Outside of key gameplay mechanics, a couple of other things cemented the lasting impression that Batsugun would leave on gaming & game development culture. For the first time in Toaplan’s shooting repertoire, periphery characters were given more prominence. A big part of this was down to debuting designer and illustrator Junya Inoue (Joker Jun), who alongside Takata and Takeshi Kawamoto designed the Skull Hornets, a squad of six pilots comprising Jeeno, Schneider, Beltiana, Iceman, Olisis, and Alteeno – each with their own distinct identity and background.
And for the music, inhouse musician Yoshitatsu Sakai composed a varied, eclectic original soundtrack. Often hopefully upbeat, but also containing darker, more menacing corners and sombre twists, Sakai reflected the design of the levels in tracks such as ‘Skim the Surface of the Sea’, blending aquatic vibes with motivated rock melodies and percussion. These tracks were put out by Scitron and Pony Canyon as a soundtrack album at the time.
Batsugun finally released to Japanese game and amusement centers during late 1993. That same year In Europe, Taito also took responsibility for officially distributing the game to arcades. On release in its domestic territory, Batsugun was an immediate hit, being listed by Game Machine as the seventh most popular joystick and button title in its ‘Best Hit Games 25’ listings published for February 1994. Arcade games from the legendary Gamest to console publications such as Marukatsu PC Engine gave it considerable print coverage.
Credit: Marukatsu PC Engine, March 1994
The following year, Toaplan would begin early planning on a sequel, beginning with an updated revision of the original game called Batsugun Special Version. This update decreased ship hitboxes again, bringing them further in line with what would come to be standard in danmaku, along with a few other additions and tweaks. Unfortunately, this new version would not officially release outside of its appearance at the 1994 AOU show in Japan; Alongside every other project in development, Batsugun’s sequel was forcibly cancelled.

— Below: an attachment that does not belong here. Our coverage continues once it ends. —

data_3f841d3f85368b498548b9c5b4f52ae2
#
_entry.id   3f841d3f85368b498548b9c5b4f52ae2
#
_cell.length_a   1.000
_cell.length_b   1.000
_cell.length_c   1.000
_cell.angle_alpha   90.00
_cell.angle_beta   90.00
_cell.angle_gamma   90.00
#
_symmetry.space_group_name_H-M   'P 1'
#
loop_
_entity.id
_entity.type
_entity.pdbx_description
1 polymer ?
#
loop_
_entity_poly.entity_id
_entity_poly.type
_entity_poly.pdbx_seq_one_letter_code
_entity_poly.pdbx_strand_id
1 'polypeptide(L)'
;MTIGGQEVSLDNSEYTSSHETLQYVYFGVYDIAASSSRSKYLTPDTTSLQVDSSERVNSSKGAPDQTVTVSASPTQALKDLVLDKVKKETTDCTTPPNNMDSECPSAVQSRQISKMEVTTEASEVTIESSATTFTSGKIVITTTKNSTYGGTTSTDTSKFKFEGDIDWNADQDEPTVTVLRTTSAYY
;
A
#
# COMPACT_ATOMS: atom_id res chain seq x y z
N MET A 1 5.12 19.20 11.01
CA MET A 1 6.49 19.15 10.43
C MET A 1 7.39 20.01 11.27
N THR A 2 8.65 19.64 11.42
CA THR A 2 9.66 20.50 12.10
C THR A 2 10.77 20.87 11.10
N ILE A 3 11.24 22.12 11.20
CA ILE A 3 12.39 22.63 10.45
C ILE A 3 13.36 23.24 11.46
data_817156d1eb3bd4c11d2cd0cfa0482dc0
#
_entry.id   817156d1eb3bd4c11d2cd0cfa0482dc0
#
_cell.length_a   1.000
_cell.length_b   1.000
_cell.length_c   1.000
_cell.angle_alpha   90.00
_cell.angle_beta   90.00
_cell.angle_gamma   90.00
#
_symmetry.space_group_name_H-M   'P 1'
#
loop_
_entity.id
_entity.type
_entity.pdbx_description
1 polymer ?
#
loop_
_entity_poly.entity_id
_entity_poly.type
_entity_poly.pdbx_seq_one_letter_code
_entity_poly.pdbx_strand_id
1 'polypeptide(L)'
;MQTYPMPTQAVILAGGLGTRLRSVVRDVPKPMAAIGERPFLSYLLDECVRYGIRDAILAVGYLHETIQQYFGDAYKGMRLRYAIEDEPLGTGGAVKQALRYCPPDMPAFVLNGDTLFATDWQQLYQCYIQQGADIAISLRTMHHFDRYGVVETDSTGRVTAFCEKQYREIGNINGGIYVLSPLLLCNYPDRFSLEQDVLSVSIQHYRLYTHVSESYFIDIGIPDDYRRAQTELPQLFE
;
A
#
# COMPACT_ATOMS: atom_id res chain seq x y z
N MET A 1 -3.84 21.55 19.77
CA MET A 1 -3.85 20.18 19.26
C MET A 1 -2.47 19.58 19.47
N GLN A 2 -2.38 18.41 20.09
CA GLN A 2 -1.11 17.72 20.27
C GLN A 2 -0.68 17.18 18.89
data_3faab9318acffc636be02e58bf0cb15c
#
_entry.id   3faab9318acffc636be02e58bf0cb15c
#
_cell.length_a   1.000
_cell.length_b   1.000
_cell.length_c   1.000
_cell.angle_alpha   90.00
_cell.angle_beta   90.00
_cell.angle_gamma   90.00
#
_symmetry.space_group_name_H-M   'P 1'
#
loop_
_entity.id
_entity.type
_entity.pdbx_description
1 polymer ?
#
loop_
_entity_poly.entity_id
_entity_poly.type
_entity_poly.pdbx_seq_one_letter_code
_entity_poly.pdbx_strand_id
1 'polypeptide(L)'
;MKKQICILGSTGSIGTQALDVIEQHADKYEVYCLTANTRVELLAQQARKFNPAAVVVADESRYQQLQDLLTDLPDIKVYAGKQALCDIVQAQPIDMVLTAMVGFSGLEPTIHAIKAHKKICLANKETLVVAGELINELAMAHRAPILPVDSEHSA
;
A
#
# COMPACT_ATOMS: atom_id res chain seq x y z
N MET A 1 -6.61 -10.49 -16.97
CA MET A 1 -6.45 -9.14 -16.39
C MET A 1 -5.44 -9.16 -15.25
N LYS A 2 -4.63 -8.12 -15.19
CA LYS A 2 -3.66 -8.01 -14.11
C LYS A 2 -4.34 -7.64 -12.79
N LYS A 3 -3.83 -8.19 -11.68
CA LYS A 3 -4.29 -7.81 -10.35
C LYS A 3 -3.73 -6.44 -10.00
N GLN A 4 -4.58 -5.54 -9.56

Credit: Game Machine May 15, 1994
At the end of March, Toaplan suddenly declared bankruptcy. With its final work altogether becoming Snow Bros 2, Batsugun was now the swansong of the company’s shooting game output, one last defiant gift to a genre more recently overshadowed by the bigger mania for fighters and the first 3D titles at that time. Its preference to develop neither had caught up with them, despite offshoot businesses like directly managed game shop Soft Plaza Youki.
The closure of Toaplan can be seen as a dire, early premonition for the wider faltering of the amusement industry that would plague it during the ’90s, with other small and medium sized companies like Technōs following suit. Yet this did not stop Batsugun from influencing something of a shooting game renaissance, with an underground enthusiast sleeper boom in Japan. Following its release, other shooting games in its style and popular with fans appeared one after another.
And the ingenuity of the personnel that created it would not stop there. Many developers found new family at successor companies – most notably CAVE, where they would establish the hugely popular Donpachi series and other danmaku legends that expanded the niche subgenre – but also Takumi and Raizing, as well as Gazelle, who would port Batsugun and several other Toaplan classics to the Sega Saturn during their single year in business.
Gazelle later gave way to Tatsujin, which with Masahiro Yuge at the helm and other Toaplan originals including Inoue and Tsuneki Ideka claimed rights and responsibility to titles like Batsugun. With Tatsujin today under the vast Embracer Group, the game has lived on, with recent updated consumer and arcade versions as well as an official merchandise collection from Kumagumi once again demonstrating its long-lasting commercial appeal.
And so through the decades, Batsugun continues to endure, more accessible than ever to shooting gamers all over the world after its initial impact in Japan. But then that’s of little surprise, for a game confidently and definitively titled to mean ‘outstanding.’
Thanks again to Ted for this history on Batsugun – in case you didn’t know why people were into it, that should help. As mentioned, this game has found its way to arcades again. If you’re a collector though, does Batsugun already find a home in your collection? What do you love about the game?